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Join Justin Seeley as he introduces gradients, a somewhat hidden strength of CSS that allows you to add depth and texture to your web designs while reducing load times—creating a better viewing experience for your visitors versus static images. Discover how to create simple linear and radial gradients; apply them to backgrounds, buttons, and text; and write browser-specific syntax to ensure your designs look the same across multiple platforms. The course also shows how to create metallic textures, diagonal gradients, and repeatable patterns. Along the way, Justin demonstrates real-world uses for gradients and techniques to extend them beyond the basics.
All right, now it's time to talk about radial gradients, and by radial gradients I mean gradients that start from the center of an object and radiate outward or start at the outside and radiate inward depending on which direction you have that gradient go. Now I have got open up a document here in my CSS editor and the width and height of this div is 900 pixels by 500 pixels, and if I go over into my browser, you'll see that this is an actual radial gradient that exists right here in the center. It starts out white and then fades out to black. You'll also notice that the gradient appears to be oblong, much the same way the rectangle is that it's contained in, and that's because by default unless you specify that the gradient stay within a certain range or size parameter, it will automatically adjust to the size of the div that you put it in.
So in this case if I were to change the width of this to say 500 pixels and then save it and refresh it, notice the gradient appears to be much more uniform, not as stretched out as it was before. That's because it's following the overall shape of the container that it's in. Now let's undo that and let's see if I can actually change this without actually having to change the size of the box. Well, I can add in some modifiers to this. There are actually two keywords that I can work with here. The first of which is circle, which is a value for the shape argument and it's simply sets the gradient to be circular instead of elliptical.
So if I add the word circle to this, I'll just type out circle, comma, right before the colors in the color argument there, I'll go and save that and refresh. You'll notice now that the gradient does not appear to be as oblong as it was. If I go back here and remove the circle, save it and refresh it, see how the gradient sort of stretches out when I refresh that? And then if I add that back in and save it, see how it kind of just uniforms itself to be just a regular circle? Now I can also, in addition to the word circle, add another keyword called contain, which is a value for the size argument that we talked about.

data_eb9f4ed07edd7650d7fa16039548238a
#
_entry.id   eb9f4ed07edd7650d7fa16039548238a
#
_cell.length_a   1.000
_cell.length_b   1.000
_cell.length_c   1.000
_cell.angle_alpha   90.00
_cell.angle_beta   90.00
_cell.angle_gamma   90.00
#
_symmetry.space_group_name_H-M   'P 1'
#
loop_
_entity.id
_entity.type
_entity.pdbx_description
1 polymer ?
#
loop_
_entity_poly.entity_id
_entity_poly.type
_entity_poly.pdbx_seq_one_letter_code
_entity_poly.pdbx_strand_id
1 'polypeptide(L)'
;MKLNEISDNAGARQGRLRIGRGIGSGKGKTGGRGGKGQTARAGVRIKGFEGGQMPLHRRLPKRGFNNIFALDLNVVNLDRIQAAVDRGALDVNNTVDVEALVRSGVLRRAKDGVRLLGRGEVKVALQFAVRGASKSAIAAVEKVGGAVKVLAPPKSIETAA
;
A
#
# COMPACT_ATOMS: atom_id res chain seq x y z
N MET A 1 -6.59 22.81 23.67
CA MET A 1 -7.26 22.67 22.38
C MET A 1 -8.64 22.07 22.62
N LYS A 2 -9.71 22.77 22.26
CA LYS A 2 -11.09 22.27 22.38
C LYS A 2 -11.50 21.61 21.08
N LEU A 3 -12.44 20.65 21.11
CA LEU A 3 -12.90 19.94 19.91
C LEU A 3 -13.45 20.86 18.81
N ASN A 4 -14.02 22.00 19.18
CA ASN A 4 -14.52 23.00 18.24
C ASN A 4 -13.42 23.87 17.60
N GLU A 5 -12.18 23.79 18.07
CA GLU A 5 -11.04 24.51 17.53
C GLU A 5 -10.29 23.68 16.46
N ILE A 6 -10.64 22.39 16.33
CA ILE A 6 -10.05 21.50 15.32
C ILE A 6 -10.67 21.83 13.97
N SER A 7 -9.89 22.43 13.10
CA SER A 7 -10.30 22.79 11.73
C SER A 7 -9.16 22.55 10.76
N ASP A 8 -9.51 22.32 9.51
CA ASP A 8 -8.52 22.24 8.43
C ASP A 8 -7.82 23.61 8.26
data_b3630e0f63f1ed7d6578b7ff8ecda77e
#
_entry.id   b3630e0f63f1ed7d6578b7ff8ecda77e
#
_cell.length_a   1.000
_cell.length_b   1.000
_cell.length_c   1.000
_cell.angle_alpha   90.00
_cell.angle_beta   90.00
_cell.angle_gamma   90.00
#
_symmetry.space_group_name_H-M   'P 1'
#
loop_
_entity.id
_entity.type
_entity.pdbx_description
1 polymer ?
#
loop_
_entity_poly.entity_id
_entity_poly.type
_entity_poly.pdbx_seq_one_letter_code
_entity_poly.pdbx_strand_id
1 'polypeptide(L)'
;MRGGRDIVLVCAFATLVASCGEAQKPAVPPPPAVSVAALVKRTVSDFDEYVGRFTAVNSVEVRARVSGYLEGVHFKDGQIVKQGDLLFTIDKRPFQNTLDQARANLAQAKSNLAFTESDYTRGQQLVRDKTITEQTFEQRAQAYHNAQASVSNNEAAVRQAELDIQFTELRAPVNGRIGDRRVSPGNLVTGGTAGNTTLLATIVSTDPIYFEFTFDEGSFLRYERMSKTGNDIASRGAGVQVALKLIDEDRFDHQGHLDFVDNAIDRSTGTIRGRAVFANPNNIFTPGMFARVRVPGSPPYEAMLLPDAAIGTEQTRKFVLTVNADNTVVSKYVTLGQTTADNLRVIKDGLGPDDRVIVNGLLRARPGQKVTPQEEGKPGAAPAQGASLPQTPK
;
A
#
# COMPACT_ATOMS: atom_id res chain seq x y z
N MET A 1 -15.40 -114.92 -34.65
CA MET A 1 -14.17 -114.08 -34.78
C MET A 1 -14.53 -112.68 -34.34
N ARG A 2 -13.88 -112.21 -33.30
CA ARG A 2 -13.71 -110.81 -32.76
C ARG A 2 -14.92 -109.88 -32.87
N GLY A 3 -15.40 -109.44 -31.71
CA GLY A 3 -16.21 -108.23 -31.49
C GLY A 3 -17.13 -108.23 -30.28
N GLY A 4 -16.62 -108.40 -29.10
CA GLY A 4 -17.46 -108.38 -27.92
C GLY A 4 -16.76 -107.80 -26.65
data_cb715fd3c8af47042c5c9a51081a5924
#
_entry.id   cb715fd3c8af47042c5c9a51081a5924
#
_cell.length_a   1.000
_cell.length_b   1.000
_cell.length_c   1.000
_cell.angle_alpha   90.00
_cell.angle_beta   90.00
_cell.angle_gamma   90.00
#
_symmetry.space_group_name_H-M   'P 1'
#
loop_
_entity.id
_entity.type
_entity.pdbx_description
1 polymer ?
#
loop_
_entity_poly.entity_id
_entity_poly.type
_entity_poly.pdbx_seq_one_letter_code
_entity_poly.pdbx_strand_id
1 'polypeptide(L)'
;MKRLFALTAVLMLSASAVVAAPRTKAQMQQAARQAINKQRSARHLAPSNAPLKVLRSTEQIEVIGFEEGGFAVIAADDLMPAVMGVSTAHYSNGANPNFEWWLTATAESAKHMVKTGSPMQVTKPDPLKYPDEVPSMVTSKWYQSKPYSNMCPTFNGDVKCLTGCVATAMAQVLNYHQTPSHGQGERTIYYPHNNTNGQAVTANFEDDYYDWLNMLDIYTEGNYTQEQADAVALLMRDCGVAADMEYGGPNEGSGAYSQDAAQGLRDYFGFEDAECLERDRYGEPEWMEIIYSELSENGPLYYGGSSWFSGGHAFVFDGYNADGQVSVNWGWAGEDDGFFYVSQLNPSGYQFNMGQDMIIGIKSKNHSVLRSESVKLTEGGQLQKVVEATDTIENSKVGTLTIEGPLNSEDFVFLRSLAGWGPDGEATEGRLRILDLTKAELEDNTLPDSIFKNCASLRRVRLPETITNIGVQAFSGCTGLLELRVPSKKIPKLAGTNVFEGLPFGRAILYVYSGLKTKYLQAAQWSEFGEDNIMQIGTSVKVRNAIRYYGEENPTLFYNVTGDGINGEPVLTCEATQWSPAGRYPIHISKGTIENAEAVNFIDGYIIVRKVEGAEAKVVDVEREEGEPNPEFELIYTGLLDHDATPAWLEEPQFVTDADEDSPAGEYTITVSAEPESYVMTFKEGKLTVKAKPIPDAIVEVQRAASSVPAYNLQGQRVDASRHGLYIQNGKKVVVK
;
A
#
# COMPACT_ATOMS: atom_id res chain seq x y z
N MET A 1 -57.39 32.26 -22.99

The contained value means that the gradient stops at the edge of the box closest to its center, and you can also use the keyword closest-side if you prefer, because both of those are synonymous with each other. So basically what I'm going to do here is type out the word contain, space, circle. So basically what that's going to mean is that it's going to be in a circular pattern and it's going to be contained within the box, so technically the gradient will stop when it get closest to these sides here. So if I go back and save this and then refresh this page, you'll see there is the gradient, and it is in a circular pattern, and it does stop as it gets close to those sides.
Had it been closer to these sides first then it would have been stopped there, but in this case since it is longer than it is tall, it's going to get to these sides first. You can remove that keyword just by backspacing over it, and then saving it, and refreshing the page and it looks just like that. And so the basics of the radial syntax are very simple. They are much like the linear syntax, but there are some modifiers that you can throw into this in order to make it look and feel a little bit different.
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